What is the range of payments to date?

Ms Rachel Downes

In what way?

What is the range of payments Caranua has made to each applicant? Some receive €1,000, while others receive €100,000.

Ms Rachel Downes

The average payment is about €13,500.

I did not ask that figure. I asked for the range of payments.

What is the average payment?

Ms Rachel Downes

It is €13,500.

The average payment is €13,500, but I asked Ms Downes for the range of payments.

Ms Rachel Downes

I do not understand the Deputy's question.

What are the lowest and the highest payments?

Ms Rachel Downes

I am sorry. They range from zero to €100,000. Obviously, we have had some cases that have been overturned on appeal. That drives up costs much higher than what we expected.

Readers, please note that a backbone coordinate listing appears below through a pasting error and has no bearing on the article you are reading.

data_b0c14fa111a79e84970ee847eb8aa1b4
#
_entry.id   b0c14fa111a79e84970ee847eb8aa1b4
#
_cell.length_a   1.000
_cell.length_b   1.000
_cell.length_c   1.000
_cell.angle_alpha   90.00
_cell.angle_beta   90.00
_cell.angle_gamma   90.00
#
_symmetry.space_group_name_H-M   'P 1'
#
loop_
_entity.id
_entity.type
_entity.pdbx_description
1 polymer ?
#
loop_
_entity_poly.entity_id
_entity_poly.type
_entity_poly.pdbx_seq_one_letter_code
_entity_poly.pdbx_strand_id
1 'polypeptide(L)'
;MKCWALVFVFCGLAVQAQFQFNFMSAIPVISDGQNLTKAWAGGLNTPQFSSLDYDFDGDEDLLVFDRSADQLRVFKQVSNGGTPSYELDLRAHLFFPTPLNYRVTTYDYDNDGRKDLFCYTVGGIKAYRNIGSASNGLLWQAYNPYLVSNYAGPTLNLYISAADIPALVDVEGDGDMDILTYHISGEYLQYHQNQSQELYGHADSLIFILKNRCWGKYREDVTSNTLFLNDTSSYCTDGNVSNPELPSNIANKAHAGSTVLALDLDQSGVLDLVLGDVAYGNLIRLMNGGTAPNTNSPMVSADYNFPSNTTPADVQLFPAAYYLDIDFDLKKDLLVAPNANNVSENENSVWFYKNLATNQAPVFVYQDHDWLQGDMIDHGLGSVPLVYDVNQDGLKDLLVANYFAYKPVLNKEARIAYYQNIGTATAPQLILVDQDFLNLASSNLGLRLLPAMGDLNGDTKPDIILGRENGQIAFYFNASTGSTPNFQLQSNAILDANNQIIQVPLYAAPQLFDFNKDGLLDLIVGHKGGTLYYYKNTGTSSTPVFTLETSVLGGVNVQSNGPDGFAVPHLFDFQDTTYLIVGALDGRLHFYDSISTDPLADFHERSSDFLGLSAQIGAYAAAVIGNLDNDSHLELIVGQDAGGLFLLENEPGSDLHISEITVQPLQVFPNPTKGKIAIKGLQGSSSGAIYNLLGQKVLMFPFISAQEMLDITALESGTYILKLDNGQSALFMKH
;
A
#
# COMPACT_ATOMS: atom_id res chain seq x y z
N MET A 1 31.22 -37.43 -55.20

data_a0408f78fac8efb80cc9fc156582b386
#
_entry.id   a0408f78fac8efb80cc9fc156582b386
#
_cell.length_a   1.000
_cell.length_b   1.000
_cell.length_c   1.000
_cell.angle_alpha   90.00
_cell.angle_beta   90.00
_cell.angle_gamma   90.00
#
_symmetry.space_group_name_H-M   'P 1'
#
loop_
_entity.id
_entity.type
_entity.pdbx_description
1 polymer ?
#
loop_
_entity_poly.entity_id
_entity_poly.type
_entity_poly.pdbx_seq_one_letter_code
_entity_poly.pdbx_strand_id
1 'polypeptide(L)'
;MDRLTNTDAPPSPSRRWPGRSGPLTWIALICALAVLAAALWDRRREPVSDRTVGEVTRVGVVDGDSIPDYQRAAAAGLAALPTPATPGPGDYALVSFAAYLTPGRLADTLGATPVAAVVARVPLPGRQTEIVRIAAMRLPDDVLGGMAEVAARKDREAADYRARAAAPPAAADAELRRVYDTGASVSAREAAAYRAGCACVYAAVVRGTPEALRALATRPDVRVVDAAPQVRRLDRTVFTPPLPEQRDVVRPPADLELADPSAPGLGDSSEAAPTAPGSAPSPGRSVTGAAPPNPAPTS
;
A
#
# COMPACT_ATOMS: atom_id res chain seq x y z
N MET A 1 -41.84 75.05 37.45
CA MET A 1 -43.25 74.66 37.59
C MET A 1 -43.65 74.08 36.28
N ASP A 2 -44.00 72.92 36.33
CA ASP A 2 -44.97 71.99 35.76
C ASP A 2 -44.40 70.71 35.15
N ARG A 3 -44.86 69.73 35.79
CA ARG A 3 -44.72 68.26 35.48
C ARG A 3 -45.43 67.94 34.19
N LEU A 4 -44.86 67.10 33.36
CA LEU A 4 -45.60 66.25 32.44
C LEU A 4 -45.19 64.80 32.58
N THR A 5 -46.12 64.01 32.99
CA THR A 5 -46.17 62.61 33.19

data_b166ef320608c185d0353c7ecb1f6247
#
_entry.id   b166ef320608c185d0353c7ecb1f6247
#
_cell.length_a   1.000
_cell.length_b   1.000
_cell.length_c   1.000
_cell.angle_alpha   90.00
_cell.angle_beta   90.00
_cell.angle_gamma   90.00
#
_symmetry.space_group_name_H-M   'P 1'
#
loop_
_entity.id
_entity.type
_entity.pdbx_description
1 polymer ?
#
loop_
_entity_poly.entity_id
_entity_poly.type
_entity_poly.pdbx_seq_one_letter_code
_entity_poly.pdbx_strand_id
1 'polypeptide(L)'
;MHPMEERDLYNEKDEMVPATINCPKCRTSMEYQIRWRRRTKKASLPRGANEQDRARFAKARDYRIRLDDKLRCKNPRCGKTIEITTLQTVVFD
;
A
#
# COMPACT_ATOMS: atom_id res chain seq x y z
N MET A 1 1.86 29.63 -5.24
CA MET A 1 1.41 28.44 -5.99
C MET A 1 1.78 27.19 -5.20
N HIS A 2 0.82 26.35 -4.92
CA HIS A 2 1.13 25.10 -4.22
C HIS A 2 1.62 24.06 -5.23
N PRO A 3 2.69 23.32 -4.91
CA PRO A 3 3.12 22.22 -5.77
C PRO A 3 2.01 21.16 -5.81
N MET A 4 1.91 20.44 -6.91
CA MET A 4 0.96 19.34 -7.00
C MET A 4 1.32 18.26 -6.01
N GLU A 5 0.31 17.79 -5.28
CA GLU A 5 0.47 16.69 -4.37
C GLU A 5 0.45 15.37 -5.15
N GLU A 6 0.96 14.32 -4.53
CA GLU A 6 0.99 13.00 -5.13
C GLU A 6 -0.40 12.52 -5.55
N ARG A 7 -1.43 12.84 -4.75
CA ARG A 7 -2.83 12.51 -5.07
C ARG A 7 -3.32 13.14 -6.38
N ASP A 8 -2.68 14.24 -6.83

I am not talking about the cost but about the payments made to individuals, from the lowest to the highest. What was the highest payment made to one individual?

Ms Sinéad Dwyer

It was €100,000.

What was the lowest payment?

Ms Rachel Downes

We are probably talking about a couple of hundred euro. We are also looking at having a needs-based fund, depending on what a survivor needs. That will dictate how the application will go.

Absolutely, it should be a needs-based fund. That is why it was set up. Unfortunately, at some stage the board decided for practical reasons to cap the amounts of money, but it was done mid-term with little consultation. We have been through all of this before.

Ms Rachel Downes

There is a difficulty when one is working with people who have unlimited needs and one has a limited fund.